Understanding Spectre and Meltdown Differences
The year 2018 started with a bombshell news for IT security industry. The industry learned that a series of vulnerabilities named Spectre and Meltdown is going to affect all high-end microprocessors produced in the last 20 years. The vulnerabilities were discovered by researchers almost six months ago. Security threats are nothing new for the IT industry. However, the scope of these new threats is astounding. From the personal computer to the enterprise-level clouds, every high-end microprocessor is at risk. And the problems are hardware-related, so they are more difficult to fix.
The Cause of Spectre and Meltdown
Malicious programs can exploit Spectre and Meltdown to gain access to privileged data. They gain this access by taking advantage of speculative execution and caching. Here are the concepts that are in play:
- Speculative Execution: When a program executes on a microprocessor, it has to often wait to get the information from RAM memory. However, compared to execution time on the microprocessor, the fetch time from memory is long. So in order to speed up the process, when a microprocessor faces a situation where it needs information from memory to make a decision about the next calculation, it speculatively calculates the result that it thinks will be necessary. When the information from memory arrives, if the microprocessor has speculated the right branch, then it has the result ready. This speeds up the process. In case of a wrong speculation, the microprocessor just ignores the result.
- Caching: To further speed up execution, microprocessors use caching. Because going to the RAM memory is slower, microprocessors fetch information and keep it in the cache. The cache is also where the results of speculative execution are stored.
- Protected Memory: The concept of protected memory is used to make sure there is segregation of data on the microprocessor. In a protected memory environment, a process cannot see data from another process without granted privilege.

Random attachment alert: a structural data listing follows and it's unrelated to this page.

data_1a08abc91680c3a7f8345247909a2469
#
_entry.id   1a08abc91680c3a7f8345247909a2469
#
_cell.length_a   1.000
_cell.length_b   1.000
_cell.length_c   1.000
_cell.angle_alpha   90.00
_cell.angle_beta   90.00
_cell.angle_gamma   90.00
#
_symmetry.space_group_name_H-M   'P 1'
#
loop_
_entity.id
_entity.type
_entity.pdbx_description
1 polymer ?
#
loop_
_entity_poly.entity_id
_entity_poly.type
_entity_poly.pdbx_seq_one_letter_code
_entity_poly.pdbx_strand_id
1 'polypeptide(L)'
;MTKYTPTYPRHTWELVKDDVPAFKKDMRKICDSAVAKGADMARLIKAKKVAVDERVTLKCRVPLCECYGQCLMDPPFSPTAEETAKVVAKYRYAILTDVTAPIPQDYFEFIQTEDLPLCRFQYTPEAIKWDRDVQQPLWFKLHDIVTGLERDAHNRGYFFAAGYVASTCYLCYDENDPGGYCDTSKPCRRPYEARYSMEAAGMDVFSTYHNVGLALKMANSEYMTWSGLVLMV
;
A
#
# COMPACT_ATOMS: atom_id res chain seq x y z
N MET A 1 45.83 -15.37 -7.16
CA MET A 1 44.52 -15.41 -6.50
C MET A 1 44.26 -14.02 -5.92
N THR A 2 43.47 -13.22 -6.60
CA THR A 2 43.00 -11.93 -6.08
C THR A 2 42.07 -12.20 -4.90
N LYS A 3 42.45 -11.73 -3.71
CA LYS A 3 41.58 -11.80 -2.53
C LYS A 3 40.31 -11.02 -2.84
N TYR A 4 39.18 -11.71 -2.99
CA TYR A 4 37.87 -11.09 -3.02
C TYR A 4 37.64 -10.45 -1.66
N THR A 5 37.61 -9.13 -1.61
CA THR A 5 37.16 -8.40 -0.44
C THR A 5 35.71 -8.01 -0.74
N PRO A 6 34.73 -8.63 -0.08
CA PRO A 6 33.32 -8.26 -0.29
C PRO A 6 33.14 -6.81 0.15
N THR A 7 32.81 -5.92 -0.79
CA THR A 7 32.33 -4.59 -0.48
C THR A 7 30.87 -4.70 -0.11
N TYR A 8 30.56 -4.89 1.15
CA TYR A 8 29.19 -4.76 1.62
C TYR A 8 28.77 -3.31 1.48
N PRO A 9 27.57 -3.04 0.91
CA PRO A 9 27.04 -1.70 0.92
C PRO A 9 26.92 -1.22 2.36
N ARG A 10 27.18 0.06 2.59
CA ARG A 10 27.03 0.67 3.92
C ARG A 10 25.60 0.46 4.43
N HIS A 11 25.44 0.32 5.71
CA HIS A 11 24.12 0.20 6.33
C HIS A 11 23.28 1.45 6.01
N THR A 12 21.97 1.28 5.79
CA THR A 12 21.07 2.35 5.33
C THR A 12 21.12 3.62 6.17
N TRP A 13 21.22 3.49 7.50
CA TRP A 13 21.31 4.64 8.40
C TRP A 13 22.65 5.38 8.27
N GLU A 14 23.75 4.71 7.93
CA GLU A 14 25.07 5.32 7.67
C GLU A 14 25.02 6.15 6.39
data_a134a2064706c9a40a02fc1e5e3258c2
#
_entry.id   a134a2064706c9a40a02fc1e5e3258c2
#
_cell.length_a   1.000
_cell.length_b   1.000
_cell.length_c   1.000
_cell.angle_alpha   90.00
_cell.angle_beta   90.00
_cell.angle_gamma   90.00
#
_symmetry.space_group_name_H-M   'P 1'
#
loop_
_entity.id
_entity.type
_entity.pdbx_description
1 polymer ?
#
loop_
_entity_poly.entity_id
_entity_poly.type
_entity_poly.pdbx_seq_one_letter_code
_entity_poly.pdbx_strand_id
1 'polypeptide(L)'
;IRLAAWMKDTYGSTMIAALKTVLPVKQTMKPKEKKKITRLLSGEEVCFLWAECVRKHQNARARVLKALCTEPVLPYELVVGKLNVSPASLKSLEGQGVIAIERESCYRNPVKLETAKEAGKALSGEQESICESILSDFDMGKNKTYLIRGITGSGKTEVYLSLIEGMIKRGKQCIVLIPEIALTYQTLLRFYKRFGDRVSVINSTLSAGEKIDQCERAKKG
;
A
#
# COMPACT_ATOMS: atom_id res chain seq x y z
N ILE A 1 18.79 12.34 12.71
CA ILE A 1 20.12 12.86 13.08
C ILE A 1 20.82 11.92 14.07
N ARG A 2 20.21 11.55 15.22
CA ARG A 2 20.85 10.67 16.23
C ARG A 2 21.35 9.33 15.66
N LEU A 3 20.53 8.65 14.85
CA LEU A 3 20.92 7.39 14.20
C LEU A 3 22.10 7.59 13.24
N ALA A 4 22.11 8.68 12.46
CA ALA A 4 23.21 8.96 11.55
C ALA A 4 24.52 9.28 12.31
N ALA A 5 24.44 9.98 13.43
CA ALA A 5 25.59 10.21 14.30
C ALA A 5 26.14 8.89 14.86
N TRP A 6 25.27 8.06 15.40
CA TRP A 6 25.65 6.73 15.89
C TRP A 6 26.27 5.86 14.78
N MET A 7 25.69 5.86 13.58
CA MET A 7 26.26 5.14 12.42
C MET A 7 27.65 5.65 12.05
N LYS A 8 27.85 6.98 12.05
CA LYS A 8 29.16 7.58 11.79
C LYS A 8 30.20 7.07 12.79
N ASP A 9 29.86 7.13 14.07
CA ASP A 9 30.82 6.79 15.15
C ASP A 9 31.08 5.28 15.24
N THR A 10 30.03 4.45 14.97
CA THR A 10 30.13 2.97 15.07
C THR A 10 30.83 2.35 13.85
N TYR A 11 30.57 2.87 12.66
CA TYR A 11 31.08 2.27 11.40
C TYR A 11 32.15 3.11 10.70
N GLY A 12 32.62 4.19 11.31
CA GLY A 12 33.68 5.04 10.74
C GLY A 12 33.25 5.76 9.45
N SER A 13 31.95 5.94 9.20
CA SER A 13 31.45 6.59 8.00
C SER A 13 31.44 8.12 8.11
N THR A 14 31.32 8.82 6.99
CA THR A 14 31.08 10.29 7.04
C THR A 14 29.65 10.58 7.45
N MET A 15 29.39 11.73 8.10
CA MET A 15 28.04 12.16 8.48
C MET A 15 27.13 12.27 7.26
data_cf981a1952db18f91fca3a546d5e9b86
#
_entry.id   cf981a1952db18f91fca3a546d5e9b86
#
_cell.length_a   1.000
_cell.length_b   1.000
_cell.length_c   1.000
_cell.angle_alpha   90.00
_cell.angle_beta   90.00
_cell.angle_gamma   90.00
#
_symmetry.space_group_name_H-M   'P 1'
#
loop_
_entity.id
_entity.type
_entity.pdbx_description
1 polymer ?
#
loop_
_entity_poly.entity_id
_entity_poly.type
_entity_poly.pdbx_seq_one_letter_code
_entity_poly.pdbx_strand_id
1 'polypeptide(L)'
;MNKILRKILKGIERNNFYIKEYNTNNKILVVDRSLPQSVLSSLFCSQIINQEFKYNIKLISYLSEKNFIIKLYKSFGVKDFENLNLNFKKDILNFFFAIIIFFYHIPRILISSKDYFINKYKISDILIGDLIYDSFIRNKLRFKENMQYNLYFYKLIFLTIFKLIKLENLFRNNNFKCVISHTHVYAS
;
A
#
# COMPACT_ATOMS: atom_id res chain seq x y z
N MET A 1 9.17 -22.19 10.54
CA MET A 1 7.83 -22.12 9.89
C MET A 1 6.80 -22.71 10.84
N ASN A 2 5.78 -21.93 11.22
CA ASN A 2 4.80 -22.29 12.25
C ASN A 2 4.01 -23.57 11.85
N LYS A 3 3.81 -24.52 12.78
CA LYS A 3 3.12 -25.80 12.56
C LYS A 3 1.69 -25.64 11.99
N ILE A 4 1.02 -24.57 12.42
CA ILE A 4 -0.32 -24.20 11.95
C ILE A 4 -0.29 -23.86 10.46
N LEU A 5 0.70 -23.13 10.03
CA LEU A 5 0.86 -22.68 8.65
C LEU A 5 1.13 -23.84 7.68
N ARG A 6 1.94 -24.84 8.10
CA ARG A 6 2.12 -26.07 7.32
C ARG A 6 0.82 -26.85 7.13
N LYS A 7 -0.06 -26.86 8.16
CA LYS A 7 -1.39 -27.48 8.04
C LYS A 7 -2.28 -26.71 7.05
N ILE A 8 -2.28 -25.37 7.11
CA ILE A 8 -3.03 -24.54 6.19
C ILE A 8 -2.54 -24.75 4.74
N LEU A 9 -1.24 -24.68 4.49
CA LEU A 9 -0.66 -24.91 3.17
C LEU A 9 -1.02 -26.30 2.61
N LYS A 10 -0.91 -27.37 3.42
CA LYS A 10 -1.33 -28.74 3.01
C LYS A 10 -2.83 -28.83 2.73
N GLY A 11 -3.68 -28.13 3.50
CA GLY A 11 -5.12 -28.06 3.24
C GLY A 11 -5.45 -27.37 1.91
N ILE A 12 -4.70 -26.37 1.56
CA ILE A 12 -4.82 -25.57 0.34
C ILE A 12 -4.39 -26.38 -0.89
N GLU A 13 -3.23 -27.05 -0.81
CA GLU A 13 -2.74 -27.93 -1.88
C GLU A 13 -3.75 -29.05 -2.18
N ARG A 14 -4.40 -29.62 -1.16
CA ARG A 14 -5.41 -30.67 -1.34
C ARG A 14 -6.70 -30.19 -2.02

The Spectre and Meltdown vulnerabilities are exposed due to the complex interaction of these ideas. Processes aren’t able to access information of other processes without permission in protected memory. But due to the way modern microprocessor caches are designed, it’s possible for a process to read the information stored in the cache by the speculative execution tasks without any permission approval. A more detailed description of the vulnerabilities is available from the Project Zero team from Google.
Spectre and Meltdown Differences
The issues have been documented as three variants:
- Variant 1: bounds check bypass (CVE-2017-5753)
- Variant 2: branch target injection (CVE-2017-5715)
- Variant 3: rogue data cache load (CVE-2017-5754)
The variants 1 and 2 are grouped together as Spectre. The variant 3 is called Meltdown. Here are key points about the threats:
Threat: Exploiting information from other running processes.
Processors Affected: Processors from Intel, AMD and ARM are under threat.
Threat: Reading data from private kernel memory without permission.
Processors Affected: Processors from Intel and ARM. AMD processors are not affected.
Remedy: Patches has been released for Windows and Linux. MacOS has been patched since 10.13.2 and iOS since 11.2. According to Intel, OS updates should be enough to mitigate the risk, no need for firmware updates.
Spectre and Meltdown are long-term problems. Nobody is sure if the vulnerabilities have already been exploited. It’s important that you keep all of your OS and software up-to-date to minimize the risk of exposure.
- Meltdown and Spectre – Understanding and mitigating the threats – SANS DFIR Webcast
- Spectre & Meltdown – Computerphile